Psychiatrist Layton McCurdy, MD, distinguished professor and dean emeritus at the Medical University of South Carolina, and a DOD task force member, told Psychiatric Times that personnel shortages were the primary psychological stressor for behavioral health providers.

The combined military-civilian taskforce, McCurdy said, advised the DOD that it faced an “impending workforce train wreck” and needed to recruit more doctors and psychologists to address the increasing demand for services.

McCurdy said he personally talked with many psychiatrists and psychologists who joined the Armed Services with the anticipation of staying 20 years, retiring, and receiving a pension and who decided to explore something else careerwise.

These were young psychiatrists and psychologists who had children and who were experiencing multiple deployments as well as disruptions from being deployed for up to 15 months, McCurdy said so many were deciding not to re-up.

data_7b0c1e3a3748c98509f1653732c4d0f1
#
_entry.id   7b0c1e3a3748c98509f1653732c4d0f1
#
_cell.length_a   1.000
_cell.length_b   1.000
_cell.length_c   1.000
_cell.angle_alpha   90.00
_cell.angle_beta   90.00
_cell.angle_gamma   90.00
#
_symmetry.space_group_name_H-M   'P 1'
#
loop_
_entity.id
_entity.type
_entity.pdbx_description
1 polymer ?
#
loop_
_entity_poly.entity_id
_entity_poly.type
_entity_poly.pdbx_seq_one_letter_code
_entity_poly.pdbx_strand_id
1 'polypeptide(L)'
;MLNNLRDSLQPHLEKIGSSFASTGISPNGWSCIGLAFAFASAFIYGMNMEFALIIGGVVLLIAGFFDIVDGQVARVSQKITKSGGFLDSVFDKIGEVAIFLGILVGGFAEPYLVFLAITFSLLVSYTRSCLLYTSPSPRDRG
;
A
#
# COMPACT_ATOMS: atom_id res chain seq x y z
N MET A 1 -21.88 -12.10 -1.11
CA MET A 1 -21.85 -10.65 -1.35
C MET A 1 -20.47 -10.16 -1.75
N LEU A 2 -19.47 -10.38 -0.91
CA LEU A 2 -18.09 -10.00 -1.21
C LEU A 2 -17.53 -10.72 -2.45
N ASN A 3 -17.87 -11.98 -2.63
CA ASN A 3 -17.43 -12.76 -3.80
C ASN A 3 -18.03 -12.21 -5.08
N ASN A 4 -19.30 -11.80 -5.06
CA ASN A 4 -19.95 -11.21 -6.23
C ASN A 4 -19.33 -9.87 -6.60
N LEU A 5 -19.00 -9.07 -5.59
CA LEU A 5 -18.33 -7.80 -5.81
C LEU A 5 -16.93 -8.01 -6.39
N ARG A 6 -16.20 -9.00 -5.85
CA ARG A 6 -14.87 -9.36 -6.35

Questions about screening behavioral health professionals and providing them with adequate support have also arisen in the wake of the Fort Hood tragedy.

Warner, a USUHS graduate who completed his residency training in family practice and psychiatry at WRAMC, said, “Psychiatric residency training at Walter Reed Army involved frequent supervision by the senior resident, the attending physician, and videotaped counseling sessions, so there was one-to-one monitoring.”

There are 3 routes by which a troubled behavior health provider can obtain help, according to Warner. “Any soldier or military family member, including behavioral health professionals and other medical providers, is eligible for care through military medical services, the TRICARE network of civilian mental health providers, and the TRICARE Online counseling services,” he said.

In addition, the provider can use Military OneSource,2 a round-the-clock crisis intervention program that supports active-duty, National Guard, and Reserve service members and their families, both in the United States and abroad. Professionally trained consultants assess a caller’s needs and can refer him or her to health care professionals for follow-up, face-to-face counseling, or online counseling. Counseling sessions are kept confidential within certain guidelines.